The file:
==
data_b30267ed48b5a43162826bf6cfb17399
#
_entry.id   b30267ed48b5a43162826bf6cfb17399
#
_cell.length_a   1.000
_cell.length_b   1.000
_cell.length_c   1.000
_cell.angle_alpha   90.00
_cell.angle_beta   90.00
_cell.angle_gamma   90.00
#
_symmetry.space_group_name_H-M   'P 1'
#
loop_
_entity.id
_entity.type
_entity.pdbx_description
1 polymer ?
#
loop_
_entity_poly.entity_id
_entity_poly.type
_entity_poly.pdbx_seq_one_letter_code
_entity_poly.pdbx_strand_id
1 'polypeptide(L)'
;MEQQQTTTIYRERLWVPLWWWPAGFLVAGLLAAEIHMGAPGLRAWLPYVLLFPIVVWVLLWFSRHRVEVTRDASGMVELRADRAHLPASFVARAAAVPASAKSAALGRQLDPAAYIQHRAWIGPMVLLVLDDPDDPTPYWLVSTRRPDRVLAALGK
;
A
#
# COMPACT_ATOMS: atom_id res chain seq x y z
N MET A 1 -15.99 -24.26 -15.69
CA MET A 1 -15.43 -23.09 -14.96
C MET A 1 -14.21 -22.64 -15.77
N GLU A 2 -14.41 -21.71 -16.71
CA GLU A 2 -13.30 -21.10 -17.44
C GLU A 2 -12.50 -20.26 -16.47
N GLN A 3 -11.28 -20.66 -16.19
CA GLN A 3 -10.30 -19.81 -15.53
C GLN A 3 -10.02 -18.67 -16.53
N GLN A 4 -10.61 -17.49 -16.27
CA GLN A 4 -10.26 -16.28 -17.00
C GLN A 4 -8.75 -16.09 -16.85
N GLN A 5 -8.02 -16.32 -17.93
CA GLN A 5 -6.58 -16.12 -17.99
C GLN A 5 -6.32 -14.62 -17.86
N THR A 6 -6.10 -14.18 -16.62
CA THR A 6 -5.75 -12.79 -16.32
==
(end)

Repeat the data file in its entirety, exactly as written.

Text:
data_b30267ed48b5a43162826bf6cfb17399
#
_entry.id   b30267ed48b5a43162826bf6cfb17399
#
_cell.length_a   1.000
_cell.length_b   1.000
_cell.length_c   1.000
_cell.angle_alpha   90.00
_cell.angle_beta   90.00
_cell.angle_gamma   90.00
#
_symmetry.space_group_name_H-M   'P 1'
#
loop_
_entity.id
_entity.type
_entity.pdbx_description
1 polymer ?
#
loop_
_entity_poly.entity_id
_entity_poly.type
_entity_poly.pdbx_seq_one_letter_code
_entity_poly.pdbx_strand_id
1 'polypeptide(L)'
;MEQQQTTTIYRERLWVPLWWWPAGFLVAGLLAAEIHMGAPGLRAWLPYVLLFPIVVWVLLWFSRHRVEVTRDASGMVELRADRAHLPASFVARAAAVPASAKSAALGRQLDPAAYIQHRAWIGPMVLLVLDDPDDPTPYWLVSTRRPDRVLAALGK
;
A
#
# COMPACT_ATOMS: atom_id res chain seq x y z
N MET A 1 -15.99 -24.26 -15.69
CA MET A 1 -15.43 -23.09 -14.96
C MET A 1 -14.21 -22.64 -15.77
N GLU A 2 -14.41 -21.71 -16.71
CA GLU A 2 -13.30 -21.10 -17.44
C GLU A 2 -12.50 -20.26 -16.47
N GLN A 3 -11.28 -20.66 -16.19
CA GLN A 3 -10.30 -19.81 -15.53
C GLN A 3 -10.02 -18.67 -16.53
N GLN A 4 -10.61 -17.49 -16.27
CA GLN A 4 -10.26 -16.28 -17.00
C GLN A 4 -8.75 -16.09 -16.85
N GLN A 5 -8.02 -16.32 -17.93
CA GLN A 5 -6.58 -16.12 -17.99
C GLN A 5 -6.32 -14.62 -17.86
N THR A 6 -6.10 -14.18 -16.62
CA THR A 6 -5.75 -12.79 -16.32